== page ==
*This book was sent to Alyssa in exchange for an honest review.
April 2013 by CreateSpace Independent Publishing Platform
Amazon + Good Reads
"This delightful and engaging story outlines the experiences of a young, poor, and disillusioned reporter who is enticed to do a series of articles about Paul, an unconventional philosopher and motivational speaker. In lieu of payment, he gets to travel to and dive on Roatan, arguably one of the most beautiful, pristine islands in the Caribbean. Through a series of meetings, the reporter gets to know Paul's innermost philosophies. He learns an alternate way of living from a man who strives to perfect handstands on a dock and practices the art of happiness.
The author developed the book as a guide to help his children live their lives in a way that would allow them to enjoy the journey. Drawing on wildly diverse disciplines including stoicism, neuroscience, skepticism, behavioral economics, and spirituality; the reader is taken on a journey that exposes the author's philosophy of life. He demonstrates that happiness is indeed a choice.
All places detailed on Roatan exist and are more beautiful than described. Color Photos (if supported) are by kind permission of Shawn Jackson."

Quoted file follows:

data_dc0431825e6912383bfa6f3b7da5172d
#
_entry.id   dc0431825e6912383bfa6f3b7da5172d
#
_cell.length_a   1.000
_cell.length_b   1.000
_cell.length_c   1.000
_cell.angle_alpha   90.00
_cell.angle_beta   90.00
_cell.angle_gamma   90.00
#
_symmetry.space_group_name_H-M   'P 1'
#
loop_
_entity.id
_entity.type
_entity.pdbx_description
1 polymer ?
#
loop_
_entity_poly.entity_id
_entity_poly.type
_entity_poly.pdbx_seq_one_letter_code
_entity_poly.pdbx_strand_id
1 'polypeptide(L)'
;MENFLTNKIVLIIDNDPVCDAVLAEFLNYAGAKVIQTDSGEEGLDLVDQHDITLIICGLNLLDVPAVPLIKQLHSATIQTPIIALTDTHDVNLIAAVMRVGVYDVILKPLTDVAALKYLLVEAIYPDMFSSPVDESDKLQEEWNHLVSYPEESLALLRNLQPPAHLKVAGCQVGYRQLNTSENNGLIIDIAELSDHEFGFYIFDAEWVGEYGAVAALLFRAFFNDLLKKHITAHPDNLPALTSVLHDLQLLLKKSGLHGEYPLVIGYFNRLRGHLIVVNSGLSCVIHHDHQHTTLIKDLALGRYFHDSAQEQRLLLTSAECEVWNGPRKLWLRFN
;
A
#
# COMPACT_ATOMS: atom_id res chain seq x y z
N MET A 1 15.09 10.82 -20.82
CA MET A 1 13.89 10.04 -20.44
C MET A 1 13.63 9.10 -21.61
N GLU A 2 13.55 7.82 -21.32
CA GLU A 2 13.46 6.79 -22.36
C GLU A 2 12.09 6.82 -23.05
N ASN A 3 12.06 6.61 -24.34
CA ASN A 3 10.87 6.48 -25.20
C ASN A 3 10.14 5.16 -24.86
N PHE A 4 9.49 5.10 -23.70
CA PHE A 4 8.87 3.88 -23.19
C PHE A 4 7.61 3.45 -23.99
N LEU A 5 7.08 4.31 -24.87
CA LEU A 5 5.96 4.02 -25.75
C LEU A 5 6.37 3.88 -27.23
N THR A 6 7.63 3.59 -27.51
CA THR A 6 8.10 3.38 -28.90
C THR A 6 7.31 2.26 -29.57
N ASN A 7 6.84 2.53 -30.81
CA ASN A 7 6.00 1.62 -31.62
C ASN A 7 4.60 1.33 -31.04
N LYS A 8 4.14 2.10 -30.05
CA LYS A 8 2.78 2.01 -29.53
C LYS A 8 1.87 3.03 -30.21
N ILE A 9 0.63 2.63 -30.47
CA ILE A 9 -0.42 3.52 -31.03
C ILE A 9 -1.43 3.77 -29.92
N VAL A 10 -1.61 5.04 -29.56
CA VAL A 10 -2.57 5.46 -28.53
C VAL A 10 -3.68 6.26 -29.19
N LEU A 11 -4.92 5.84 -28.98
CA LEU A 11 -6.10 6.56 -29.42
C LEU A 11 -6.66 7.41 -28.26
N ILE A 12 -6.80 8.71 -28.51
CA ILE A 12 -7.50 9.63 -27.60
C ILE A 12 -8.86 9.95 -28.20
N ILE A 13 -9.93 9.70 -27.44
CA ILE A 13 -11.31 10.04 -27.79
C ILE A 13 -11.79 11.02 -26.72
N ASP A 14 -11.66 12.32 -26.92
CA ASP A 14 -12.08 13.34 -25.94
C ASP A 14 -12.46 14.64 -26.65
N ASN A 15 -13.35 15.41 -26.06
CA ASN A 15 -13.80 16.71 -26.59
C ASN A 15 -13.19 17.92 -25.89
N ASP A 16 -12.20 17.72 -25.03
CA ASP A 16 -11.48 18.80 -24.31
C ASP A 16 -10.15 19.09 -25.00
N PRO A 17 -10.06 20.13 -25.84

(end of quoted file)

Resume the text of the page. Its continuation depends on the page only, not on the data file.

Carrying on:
First, I would like to quickly thank the iRead Book Tours for giving me the chance to participate in this tour, and for sending me a copy of To Hold the Sun for review!
To Hold the Sun begins when our main character is offered the chance to travel to Roatan, a beautiful tropical island, to interview and follow an up and coming self-help guru named Paul. While this opportunity would be fantastic for anyone, our MC is at a crossroads in his life. He's disillusioned and is having incredibly difficulty financially. Over the course of his week in Roatan, the MC follows Paul who helps him change his attitude and general outlook on life.
To be honest, I am not very familiar with self-help books (or even fictional books that are self-help in nature). I am fortunate enough to have a relatively positive outlook on life and so the methods outlined in Watkins' books don't really appeal to me. However, I will say that I can see how a character like Paul would help a reader who found him/herself in a similar situation to the main character. But I wasn't able to get much out of the book simply because I didn't feel that I needed the advice.
Overall, I can appreciate the story for what Watkins was trying to achieve. He decided to write To Hold the Sun as a way to guide his children as they grew into adulthood, and as I am in my mid-twenties, I've come to appreciate any advice my parents want to give to me. I would recommend this book to any individual who enjoys self-help books, who enjoys mind over matter techniques, and perhaps anyone who needs a pick me up!